* Reports 1Q 2020 results on Monday, April 20, after the market close
* Revenue Expectation: $17.63 billion
* EPS Expectation: $1.78
When International Business Machines (NYSE:IBM) reports its first quarter earnings later today, investors will be focusing on two things: how the pandemic is affecting its business and what the new management plans to do to accelerate the company’s turnaround.
Today’s earnings will be the first after Ginni Rometty stepped down as CEO on April 6, following a challenging eight-year run at the top of the iconic technology company. During her tenure sales declined and competitors grabbed market share in the cloud infrastructure market.
Her successor, Arvind Krishna, headed the company’s cloud and cognitive-software division. Jim Whitehurst — the chief executive of Red Hat, the open-source software giant that IBM acquired for about $34 billion last year — was appointed the company’s president.
IBM Weekly Price Chart
IBM’s new management structure has brightened prospects for the Armonk, NY-based company to reverse its declining trend in sales and become a forceful competitor in the cloud-computing market where Microsoft (NASDAQ:MSFT) and Amazon (NASDAQ:AMZN) are the main players. IBM is currently the fifth-largest public cloud infrastructure provider, according to research firm Gartner, with less than 2% market share.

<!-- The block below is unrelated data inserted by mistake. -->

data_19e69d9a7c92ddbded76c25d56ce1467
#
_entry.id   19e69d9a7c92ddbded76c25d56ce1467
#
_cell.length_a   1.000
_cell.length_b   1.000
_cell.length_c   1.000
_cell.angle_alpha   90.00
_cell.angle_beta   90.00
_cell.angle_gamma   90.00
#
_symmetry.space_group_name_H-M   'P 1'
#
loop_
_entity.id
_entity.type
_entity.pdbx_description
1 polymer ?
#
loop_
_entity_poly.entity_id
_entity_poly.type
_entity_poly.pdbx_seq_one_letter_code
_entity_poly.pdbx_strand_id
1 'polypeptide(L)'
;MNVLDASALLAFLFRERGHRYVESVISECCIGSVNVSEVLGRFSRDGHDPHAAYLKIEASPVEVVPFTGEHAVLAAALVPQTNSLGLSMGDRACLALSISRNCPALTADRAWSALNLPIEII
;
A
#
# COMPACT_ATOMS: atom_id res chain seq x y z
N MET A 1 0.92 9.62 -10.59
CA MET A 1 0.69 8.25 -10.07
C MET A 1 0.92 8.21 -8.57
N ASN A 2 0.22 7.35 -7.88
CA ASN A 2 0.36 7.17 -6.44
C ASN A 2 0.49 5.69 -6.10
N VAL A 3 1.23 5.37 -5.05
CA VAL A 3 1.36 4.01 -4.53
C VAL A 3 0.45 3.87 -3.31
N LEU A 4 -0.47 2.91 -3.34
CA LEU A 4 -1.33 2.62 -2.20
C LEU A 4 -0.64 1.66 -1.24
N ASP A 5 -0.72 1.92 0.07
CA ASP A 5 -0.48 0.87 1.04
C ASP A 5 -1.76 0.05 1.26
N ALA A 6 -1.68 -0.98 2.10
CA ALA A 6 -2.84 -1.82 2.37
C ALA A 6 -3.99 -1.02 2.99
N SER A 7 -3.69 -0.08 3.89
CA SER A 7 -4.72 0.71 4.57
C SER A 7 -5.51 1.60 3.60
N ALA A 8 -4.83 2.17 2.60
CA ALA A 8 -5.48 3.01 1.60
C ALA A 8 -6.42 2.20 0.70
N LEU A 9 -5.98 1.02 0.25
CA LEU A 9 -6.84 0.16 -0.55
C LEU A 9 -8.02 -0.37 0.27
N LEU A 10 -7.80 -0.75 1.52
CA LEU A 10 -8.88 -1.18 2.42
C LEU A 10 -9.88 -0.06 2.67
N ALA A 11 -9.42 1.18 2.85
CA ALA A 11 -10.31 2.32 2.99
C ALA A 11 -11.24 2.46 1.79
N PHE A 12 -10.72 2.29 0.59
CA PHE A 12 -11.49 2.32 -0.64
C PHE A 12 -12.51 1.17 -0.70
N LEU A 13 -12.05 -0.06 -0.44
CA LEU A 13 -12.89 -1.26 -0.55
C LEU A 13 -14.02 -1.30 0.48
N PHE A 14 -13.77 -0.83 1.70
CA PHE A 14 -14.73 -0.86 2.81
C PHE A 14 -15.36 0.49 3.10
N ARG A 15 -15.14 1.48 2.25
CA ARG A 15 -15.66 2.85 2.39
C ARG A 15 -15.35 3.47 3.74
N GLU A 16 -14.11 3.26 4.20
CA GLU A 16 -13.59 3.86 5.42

Rometty last year spearheaded the company’s acquisition of Red Hat, betting on hybrid cloud technology to reverse the lingering slide in sales. She said the deal would add a relatively high-margin software business to IBM’s stable of offerings at a time when the company’s big clients are shunning its hardware and storing their data on cloud services provided by rivals.
The company’s last earnings statement, published in January, demonstrated that these efforts have begun to show results: IBM’s fourth quarter sales beat analyst estimates, breaking a streak of five consecutive declines.
Red Hat contributed $1 billion in revenue in the quarter ended Dec. 31, but IBM was only allowed to recognize $573 million of that due to U.S. accounting standards.
Despite these positive signs, IBM is unlikely to escape the hit from the COVID-19 pandemic that’s slamming the global economy and slowing business investments. The Street consensus shows that sales are likely to fall 3% and EPS 20% in 1Q when compared to the same period a year ago.
That weakness is very much reflected in IBM’s share price, which has fallen 10% this year, closing at $120.12 on Friday. However, despite this slide, there is some light at the end of the tunnel: IBM could well see benefits in the post-coronavirus world as businesses expand their tech budgets, focusing on storage, WiFi, broadband, access and cloud infrastructure.
In the short-run, IBM will continue to be impacted by the coronavirus-triggered decline that will drag down its sales and profitability. But with new management in place, and their sharp focus on the fast-expanding cloud market, IBM stock remains an appealing turnaround bet for long-term passive investors.
The shares yield 5.6% — more than double the S&P 500?s 2.31% average — with an annual dividend payout of $6.48. The company has increased its dividend five times in the past five years. We believe the upside potential remains strong, if the information technology company is able to show that its Red Hat acquisition has begun to pay off.